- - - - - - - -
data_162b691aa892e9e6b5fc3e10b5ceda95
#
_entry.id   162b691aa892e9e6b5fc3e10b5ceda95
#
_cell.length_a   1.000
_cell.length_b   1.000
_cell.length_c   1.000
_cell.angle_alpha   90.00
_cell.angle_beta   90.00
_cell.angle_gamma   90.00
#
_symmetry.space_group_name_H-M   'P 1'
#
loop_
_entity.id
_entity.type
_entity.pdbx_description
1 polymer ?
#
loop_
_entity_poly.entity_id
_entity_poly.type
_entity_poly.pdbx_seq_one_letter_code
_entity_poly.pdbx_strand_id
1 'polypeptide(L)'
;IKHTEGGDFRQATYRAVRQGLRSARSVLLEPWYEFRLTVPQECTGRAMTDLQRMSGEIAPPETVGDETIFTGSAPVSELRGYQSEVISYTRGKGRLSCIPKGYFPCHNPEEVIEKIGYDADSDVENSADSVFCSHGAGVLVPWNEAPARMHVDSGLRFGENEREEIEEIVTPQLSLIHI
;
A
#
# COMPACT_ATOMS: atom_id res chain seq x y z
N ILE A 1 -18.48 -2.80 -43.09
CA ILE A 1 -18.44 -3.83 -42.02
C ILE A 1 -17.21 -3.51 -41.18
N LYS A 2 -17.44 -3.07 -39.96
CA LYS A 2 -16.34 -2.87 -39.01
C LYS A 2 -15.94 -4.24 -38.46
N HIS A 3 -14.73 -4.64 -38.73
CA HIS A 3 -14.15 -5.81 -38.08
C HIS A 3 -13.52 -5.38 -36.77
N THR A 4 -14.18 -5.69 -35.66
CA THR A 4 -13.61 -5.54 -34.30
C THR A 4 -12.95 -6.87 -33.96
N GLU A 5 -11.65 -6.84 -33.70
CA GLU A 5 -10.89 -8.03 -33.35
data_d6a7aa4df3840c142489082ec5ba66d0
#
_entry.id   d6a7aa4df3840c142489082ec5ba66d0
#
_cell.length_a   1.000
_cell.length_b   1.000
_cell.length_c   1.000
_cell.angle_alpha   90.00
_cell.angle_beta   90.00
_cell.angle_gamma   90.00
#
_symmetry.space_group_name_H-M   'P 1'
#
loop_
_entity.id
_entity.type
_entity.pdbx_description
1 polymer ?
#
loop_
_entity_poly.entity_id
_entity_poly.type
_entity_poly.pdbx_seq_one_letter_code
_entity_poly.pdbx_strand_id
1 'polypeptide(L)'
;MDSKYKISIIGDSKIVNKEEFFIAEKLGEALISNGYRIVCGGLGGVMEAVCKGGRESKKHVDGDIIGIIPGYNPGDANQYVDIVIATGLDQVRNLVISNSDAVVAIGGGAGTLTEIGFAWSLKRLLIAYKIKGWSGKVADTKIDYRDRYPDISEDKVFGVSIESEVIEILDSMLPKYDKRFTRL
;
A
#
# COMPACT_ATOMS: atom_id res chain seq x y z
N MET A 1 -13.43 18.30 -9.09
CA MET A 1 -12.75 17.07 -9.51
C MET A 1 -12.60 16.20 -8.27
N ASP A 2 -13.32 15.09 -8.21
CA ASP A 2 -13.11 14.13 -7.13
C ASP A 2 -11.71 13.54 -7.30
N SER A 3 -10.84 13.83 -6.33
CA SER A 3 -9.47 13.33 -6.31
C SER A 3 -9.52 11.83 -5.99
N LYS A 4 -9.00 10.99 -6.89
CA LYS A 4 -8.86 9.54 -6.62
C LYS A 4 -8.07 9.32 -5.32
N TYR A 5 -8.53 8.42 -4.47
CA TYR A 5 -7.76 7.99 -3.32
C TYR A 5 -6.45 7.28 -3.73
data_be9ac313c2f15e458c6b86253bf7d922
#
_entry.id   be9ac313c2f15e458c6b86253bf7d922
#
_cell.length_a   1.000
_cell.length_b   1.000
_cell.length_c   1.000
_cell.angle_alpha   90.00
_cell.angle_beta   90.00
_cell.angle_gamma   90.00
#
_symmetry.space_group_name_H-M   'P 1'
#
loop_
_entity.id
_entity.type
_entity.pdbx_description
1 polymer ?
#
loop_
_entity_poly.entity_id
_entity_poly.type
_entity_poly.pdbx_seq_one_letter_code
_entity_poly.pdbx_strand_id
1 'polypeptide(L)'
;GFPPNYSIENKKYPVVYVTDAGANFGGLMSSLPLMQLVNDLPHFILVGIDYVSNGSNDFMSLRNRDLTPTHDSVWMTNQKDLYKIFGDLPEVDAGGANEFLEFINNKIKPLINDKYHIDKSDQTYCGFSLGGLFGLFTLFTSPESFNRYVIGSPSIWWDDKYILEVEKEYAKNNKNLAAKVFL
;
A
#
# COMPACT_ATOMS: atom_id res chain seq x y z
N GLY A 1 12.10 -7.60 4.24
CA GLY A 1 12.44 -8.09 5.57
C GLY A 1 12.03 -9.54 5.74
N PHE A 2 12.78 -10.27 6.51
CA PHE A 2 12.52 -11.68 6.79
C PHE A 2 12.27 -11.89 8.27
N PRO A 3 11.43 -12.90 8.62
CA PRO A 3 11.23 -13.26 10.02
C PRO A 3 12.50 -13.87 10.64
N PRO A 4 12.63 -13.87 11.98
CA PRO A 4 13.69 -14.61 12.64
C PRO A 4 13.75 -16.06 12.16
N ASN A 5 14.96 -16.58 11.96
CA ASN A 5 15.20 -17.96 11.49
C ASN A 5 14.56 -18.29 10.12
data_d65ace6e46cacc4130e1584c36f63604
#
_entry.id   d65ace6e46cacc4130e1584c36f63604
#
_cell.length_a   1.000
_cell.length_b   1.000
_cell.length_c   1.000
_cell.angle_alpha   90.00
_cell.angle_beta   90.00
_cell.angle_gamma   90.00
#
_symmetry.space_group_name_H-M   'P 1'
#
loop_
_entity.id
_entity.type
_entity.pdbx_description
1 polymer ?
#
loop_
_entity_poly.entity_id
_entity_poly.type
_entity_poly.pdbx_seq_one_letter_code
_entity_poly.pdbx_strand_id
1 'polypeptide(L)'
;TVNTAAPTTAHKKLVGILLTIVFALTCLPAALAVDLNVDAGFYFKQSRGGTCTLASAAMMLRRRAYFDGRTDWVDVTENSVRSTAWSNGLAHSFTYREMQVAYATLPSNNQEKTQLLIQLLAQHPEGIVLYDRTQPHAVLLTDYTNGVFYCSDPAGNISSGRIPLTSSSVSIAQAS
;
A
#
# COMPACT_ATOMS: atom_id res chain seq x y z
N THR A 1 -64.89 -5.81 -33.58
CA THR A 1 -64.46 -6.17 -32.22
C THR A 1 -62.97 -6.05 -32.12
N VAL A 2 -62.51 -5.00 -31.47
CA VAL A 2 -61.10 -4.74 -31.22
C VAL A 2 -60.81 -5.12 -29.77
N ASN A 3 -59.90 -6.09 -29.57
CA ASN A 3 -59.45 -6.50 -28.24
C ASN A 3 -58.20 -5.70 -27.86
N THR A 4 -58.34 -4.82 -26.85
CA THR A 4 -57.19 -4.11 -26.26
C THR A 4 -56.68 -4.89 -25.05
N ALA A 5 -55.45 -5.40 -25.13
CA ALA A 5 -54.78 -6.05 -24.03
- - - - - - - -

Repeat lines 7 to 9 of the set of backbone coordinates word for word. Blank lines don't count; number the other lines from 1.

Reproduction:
_cell.length_c   1.000
_cell.angle_alpha   90.00
_cell.angle_beta   90.00